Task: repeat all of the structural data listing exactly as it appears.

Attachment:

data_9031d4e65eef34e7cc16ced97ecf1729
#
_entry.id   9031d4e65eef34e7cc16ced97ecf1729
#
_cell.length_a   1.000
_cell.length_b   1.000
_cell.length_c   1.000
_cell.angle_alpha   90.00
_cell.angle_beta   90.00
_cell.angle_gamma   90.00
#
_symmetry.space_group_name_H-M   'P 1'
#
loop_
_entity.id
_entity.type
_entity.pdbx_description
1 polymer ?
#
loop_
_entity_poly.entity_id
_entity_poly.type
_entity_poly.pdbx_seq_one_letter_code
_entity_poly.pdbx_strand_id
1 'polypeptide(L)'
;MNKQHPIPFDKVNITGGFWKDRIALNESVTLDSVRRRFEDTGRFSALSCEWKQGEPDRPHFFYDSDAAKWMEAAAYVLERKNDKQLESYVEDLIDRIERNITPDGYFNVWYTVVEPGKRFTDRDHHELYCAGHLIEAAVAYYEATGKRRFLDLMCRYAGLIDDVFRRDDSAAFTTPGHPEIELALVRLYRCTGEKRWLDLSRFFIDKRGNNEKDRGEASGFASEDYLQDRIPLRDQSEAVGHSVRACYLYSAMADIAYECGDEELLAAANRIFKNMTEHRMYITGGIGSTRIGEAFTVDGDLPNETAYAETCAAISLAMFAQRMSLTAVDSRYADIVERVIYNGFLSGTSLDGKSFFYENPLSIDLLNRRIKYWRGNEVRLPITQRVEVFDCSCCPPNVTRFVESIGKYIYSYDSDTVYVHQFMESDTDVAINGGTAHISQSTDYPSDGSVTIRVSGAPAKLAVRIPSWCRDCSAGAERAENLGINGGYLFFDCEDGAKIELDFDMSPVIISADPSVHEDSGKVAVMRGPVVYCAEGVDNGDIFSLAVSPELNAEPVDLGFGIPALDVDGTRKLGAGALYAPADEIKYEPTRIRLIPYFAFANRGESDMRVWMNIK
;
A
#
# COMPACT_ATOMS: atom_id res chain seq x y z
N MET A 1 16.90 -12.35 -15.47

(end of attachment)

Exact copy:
data_9031d4e65eef34e7cc16ced97ecf1729
#
_entry.id   9031d4e65eef34e7cc16ced97ecf1729
#
_cell.length_a   1.000
_cell.length_b   1.000
_cell.length_c   1.000
_cell.angle_alpha   90.00
_cell.angle_beta   90.00
_cell.angle_gamma   90.00
#
_symmetry.space_group_name_H-M   'P 1'
#
loop_
_entity.id
_entity.type
_entity.pdbx_description
1 polymer ?
#
loop_
_entity_poly.entity_id
_entity_poly.type
_entity_poly.pdbx_seq_one_letter_code
_entity_poly.pdbx_strand_id
1 'polypeptide(L)'
;MNKQHPIPFDKVNITGGFWKDRIALNESVTLDSVRRRFEDTGRFSALSCEWKQGEPDRPHFFYDSDAAKWMEAAAYVLERKNDKQLESYVEDLIDRIERNITPDGYFNVWYTVVEPGKRFTDRDHHELYCAGHLIEAAVAYYEATGKRRFLDLMCRYAGLIDDVFRRDDSAAFTTPGHPEIELALVRLYRCTGEKRWLDLSRFFIDKRGNNEKDRGEASGFASEDYLQDRIPLRDQSEAVGHSVRACYLYSAMADIAYECGDEELLAAANRIFKNMTEHRMYITGGIGSTRIGEAFTVDGDLPNETAYAETCAAISLAMFAQRMSLTAVDSRYADIVERVIYNGFLSGTSLDGKSFFYENPLSIDLLNRRIKYWRGNEVRLPITQRVEVFDCSCCPPNVTRFVESIGKYIYSYDSDTVYVHQFMESDTDVAINGGTAHISQSTDYPSDGSVTIRVSGAPAKLAVRIPSWCRDCSAGAERAENLGINGGYLFFDCEDGAKIELDFDMSPVIISADPSVHEDSGKVAVMRGPVVYCAEGVDNGDIFSLAVSPELNAEPVDLGFGIPALDVDGTRKLGAGALYAPADEIKYEPTRIRLIPYFAFANRGESDMRVWMNIK
;
A
#
# COMPACT_ATOMS: atom_id res chain seq x y z
N MET A 1 16.90 -12.35 -15.47